Leonard Nimoy Chastises 1982 Starlog Magazine For Running A False Wrath Of Khan Rumor

By David Wharton | Published

SpockWhile Star Trek fans will likely be arguing the merits of Into Darkness for years to come, one of the biggest parts of its legacy is the parade of rumors in the months leading up to the release, and the lengths to which director J.J. Abrams went to in order to preserve his secrets. In the age of the internet, rumors are par for the course, (we at least try not to take all the speculation too seriously), but crazy rumors didn’t arrive solely with the birth of the internet. Back in the pre-web era, a die-hard fan would have to hit up conventions, or scour magazines like Starlog. Sometimes, those magazines would get something wrong — it happens to the best of us — but it’s still got to sting when you report a rumor about Star Trek’s Leonard Nimoy…and then get called out about it by Star Trek’s Leonard Nimoy.

As reported by The Huffington Post, it happened in January 1982, when Star Trek II: The Wrath of Khan was still some five months away. Given the huge nature of Spock’s death in the film, it’s not surprising that rumors of the twist had already begun swirling in fan circles. But Starlog apparently reported not only the rumor, but that Spock’s death was instigated at the request of the actor who played him. So Nimoy sent Starlog a letter:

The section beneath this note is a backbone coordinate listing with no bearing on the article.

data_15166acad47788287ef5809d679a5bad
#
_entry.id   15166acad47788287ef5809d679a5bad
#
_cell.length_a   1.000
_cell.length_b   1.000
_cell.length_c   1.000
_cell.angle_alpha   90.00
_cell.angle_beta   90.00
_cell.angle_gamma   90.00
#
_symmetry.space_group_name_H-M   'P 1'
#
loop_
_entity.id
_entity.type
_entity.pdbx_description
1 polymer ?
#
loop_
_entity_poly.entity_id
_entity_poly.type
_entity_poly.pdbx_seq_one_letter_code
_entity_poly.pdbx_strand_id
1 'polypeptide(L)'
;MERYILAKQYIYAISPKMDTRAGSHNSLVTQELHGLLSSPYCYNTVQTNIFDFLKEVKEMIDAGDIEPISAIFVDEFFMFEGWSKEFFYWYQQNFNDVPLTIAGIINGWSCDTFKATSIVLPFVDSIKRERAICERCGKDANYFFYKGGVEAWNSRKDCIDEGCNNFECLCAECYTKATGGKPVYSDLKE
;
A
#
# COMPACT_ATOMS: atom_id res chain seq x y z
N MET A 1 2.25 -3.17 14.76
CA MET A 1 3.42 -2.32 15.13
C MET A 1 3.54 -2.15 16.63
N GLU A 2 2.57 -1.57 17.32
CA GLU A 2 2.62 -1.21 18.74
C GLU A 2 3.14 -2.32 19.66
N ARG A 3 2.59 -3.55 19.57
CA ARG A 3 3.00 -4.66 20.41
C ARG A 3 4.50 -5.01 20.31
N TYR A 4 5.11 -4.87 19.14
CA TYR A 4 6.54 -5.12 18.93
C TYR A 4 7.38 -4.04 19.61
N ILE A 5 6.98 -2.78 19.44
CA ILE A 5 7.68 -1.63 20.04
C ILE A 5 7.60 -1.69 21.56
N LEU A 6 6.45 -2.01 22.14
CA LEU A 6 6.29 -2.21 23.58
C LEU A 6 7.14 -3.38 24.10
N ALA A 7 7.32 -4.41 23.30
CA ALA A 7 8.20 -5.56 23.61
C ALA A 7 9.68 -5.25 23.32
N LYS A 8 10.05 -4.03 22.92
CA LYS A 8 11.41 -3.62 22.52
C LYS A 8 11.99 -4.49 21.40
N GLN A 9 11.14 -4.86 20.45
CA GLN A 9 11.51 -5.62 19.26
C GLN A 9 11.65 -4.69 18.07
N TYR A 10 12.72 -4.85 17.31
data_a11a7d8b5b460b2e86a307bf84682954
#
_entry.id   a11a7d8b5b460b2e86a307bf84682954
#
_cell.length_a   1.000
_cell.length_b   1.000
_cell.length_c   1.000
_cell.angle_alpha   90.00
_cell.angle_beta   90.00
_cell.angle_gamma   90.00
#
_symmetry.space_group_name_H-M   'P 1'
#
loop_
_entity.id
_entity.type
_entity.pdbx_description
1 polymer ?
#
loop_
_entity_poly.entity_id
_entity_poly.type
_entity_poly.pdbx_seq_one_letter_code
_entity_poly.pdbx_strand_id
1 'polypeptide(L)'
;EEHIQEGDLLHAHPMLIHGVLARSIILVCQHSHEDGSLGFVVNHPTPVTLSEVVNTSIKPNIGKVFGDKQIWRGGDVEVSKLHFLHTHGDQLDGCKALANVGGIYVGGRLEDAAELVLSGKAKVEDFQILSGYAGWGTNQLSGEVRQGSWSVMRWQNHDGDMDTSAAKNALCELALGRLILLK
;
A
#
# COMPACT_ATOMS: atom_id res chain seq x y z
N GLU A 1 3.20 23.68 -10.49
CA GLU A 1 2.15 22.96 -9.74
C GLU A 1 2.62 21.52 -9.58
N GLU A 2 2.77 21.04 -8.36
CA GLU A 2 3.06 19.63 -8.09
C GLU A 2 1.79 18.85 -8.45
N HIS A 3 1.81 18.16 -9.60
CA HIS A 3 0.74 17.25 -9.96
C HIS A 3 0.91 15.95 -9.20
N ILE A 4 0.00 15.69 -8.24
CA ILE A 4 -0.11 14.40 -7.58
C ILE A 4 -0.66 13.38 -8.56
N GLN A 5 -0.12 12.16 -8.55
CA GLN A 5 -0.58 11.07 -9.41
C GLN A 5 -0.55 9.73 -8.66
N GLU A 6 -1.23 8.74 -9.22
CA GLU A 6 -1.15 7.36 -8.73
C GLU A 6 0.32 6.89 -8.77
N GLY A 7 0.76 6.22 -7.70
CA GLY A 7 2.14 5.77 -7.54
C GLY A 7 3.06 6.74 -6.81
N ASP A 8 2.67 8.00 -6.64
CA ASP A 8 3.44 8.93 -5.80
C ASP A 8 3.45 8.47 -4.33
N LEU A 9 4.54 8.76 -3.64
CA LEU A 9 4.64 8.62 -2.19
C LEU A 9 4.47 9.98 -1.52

In the November issue you report that the death of Spock was ‘brought about by Leonard Nimoy’s request.’

In your January issue you reiterated the same report and then you quoted ‘Star Trek II’ executive producer Harve Bennett as saying ‘… Nimoy did not insist on killing the character as a prerequisite to his appearing in the second film.’

I was not contacted for a statement, but here it is: Harve Bennett was right, you were wrong …… twice.

Yours for more accurate journalism,

Leonard Nimoy

As with many rumors, this one seems to be close to the truth, but off base in an important way. The 1982 book The Making of Star Trek II: The Wrath of Khan explains that Spock’s death wasn’t demanded by Nimoy, but it was the carrot that lured the actor back for the sequel. After all, who doesn’t love a good death scene? It was a good call, because Spock’s death is to this day one of the most iconic in movie history. And the experience was obviously a good one, since Nimoy returned for all four of the original-cast movies that were to follow.

You can read about a ton of other early ‘80s sci-fi rumors over at THP, all culled from vintage issues of Starlog. I particularly like the one where a reader complains about Han Solo’s “I know” line to Leia after she says she loves him in The Empire Strikes Back. It may have put a twist in that fella’s britches, but I think it worked out okay in the long run…

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